The following article features coverage from the American Society of Clinical Oncology 2019 meeting. Click here to read more of Hematology Advisor’s conference coverage.

High-intensity induction chemotherapy may be effective in driving complete remission (CR) without measurable residual disease (MRD) in acute myeloid leukemia (AML), but broader impacts of high-intensity induction CT on survival have been unclear, according to research presented at the 2019 American Society of Clinical Oncology (ASCO) Annual Meeting in Chicago, Illinois.

The study suggested that chemotherapy induction intensity may not impart additional survival benefits beyond a relationship with MRD negativity for patients with AML.

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In this retrospective analysis of patients with newly diagnosed AML or myelodysplastic syndrome and 10% to 20% blasts, patients were grouped as having undergone high-intensity (217 patients) or low-intensity (38 patients) induction. A total of 10 patients had also received allogeneic hematopoietic cell transplant (HCT) after remission.

Bone marrow MRD status was evaluated using multiparameter flow cytometry during the first 2 weeks after achieving CR. The researchers performed a multivariate analysis of several factors to evaluate any associations with treatment outcomes. In addition to MRD status and chemotherapy induction intensity, factors included age, performance status, baseline cytogenetics, and de novo or secondary status of AML.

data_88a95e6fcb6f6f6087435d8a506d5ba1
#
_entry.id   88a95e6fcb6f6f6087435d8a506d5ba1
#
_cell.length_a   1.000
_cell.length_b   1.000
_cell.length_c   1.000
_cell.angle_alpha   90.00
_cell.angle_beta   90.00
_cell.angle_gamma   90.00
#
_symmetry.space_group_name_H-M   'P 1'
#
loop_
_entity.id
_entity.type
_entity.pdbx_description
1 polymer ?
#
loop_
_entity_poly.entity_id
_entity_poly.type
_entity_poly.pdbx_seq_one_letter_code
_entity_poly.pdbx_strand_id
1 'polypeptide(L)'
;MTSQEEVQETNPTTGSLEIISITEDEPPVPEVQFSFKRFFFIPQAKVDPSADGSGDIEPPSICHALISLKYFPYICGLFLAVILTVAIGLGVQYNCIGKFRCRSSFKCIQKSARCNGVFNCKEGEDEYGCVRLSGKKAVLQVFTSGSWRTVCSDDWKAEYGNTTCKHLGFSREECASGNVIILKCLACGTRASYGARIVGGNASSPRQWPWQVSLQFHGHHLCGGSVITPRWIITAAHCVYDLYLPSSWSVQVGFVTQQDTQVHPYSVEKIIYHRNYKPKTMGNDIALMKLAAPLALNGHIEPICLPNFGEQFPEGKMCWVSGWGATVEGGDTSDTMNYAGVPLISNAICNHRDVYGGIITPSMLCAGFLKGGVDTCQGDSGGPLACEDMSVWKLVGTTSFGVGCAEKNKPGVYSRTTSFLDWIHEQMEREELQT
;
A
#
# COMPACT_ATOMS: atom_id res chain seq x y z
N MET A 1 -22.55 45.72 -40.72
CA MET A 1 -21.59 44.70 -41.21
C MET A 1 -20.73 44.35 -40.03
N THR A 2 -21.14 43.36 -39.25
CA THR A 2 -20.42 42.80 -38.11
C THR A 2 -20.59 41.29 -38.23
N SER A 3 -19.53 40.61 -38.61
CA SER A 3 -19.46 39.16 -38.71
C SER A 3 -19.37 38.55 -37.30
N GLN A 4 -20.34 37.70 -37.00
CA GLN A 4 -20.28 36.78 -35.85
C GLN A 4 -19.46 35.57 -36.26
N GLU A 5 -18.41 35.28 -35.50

The high-intensity induction group reached CR without MRD at a much higher rate (75%) compared with the low-intensity induction group (42%). However, an apparent relationship between OS and induction intensity was not robust when considering the other covariates (hazard ratio, 0.94; 95% CI, 0.58-1.52; P =.8).

Presence of MRD was associated with lower OS whether or not high-intensity induction was used.

The authors concluded that high-intensity induction chemotherapy likely affected outcomes in AML through influencing MRD negativity and reported that further evaluation will include more patients exposed to HCT.

Reference

  1. Hochman MJ, Othus M, Shaw C, et al. Does intensity of induction chemotherapy affect the impact of measurable residual disease (MRD) on prognosis in acute myeloid leukemia (AML)? Poster presentation at: 2019 ASCO Annual Meeting; June 3, 2019; Chicago, IL. Abstract 7031.